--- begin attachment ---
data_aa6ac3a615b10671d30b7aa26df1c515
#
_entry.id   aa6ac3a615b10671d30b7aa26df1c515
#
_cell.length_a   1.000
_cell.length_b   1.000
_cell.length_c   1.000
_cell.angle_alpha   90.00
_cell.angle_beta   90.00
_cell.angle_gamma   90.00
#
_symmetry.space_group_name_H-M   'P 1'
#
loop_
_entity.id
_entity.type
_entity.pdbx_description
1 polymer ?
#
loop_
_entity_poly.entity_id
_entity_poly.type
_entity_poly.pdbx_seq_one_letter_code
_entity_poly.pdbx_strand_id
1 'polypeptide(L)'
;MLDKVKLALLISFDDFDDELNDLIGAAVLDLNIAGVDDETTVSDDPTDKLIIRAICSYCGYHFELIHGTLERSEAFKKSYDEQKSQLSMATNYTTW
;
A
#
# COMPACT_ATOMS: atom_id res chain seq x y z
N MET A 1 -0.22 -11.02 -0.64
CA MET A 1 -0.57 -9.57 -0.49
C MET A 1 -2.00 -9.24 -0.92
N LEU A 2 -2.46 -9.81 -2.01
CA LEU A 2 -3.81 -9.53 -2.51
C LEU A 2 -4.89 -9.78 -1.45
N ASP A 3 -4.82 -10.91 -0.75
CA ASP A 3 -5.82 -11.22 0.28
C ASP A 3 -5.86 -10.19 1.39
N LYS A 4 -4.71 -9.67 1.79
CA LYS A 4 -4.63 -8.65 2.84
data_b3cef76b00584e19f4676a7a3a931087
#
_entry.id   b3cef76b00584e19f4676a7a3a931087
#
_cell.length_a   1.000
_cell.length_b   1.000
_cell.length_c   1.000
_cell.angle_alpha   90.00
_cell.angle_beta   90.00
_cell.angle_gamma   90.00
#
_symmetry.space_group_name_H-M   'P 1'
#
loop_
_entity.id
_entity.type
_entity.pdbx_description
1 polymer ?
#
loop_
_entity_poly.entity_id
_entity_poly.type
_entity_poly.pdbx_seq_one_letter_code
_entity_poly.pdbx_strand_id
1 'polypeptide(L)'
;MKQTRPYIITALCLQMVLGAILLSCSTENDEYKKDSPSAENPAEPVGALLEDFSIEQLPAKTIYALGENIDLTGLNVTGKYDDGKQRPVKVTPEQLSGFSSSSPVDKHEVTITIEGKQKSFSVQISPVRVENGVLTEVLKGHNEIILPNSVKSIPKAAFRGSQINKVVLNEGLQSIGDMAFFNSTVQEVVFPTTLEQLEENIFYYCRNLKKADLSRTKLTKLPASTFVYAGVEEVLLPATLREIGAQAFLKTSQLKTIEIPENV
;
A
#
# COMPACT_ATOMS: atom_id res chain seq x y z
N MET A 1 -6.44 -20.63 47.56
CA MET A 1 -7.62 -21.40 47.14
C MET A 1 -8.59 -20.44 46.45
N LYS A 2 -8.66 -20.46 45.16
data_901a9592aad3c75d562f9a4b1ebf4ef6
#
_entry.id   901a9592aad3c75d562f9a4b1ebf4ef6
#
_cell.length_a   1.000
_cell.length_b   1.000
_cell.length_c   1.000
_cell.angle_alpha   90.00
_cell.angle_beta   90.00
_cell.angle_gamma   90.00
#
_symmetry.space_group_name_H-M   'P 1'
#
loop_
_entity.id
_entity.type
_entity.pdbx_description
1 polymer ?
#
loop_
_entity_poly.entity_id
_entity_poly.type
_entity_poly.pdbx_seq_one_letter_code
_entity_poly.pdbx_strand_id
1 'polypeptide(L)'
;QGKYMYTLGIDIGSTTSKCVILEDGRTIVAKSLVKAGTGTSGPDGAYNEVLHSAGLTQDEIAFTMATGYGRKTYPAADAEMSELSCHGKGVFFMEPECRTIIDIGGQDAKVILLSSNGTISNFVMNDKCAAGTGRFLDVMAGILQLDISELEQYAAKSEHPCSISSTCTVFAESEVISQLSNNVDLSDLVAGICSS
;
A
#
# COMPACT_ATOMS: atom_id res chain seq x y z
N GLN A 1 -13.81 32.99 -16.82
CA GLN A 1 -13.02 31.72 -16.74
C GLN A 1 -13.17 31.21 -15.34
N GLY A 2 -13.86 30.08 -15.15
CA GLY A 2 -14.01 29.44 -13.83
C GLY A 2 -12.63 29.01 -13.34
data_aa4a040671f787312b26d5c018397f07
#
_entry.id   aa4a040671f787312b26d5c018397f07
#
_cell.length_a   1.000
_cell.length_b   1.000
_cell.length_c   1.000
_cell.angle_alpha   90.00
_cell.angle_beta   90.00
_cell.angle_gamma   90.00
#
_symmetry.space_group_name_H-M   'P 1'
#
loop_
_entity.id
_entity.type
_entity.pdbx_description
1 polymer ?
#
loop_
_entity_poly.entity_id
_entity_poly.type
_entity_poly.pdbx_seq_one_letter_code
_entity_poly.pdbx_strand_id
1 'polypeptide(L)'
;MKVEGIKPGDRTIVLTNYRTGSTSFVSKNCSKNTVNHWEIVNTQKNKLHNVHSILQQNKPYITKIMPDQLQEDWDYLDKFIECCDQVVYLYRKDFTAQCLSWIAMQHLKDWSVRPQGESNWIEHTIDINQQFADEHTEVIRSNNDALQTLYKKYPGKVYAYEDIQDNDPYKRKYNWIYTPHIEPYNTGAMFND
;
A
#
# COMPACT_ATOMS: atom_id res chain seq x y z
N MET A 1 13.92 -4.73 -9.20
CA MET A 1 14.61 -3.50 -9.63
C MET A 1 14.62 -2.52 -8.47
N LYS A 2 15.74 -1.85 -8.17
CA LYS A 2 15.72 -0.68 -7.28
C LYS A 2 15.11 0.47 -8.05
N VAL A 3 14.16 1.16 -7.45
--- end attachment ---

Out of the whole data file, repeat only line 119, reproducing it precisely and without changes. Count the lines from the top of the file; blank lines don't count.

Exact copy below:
_cell.angle_alpha   90.00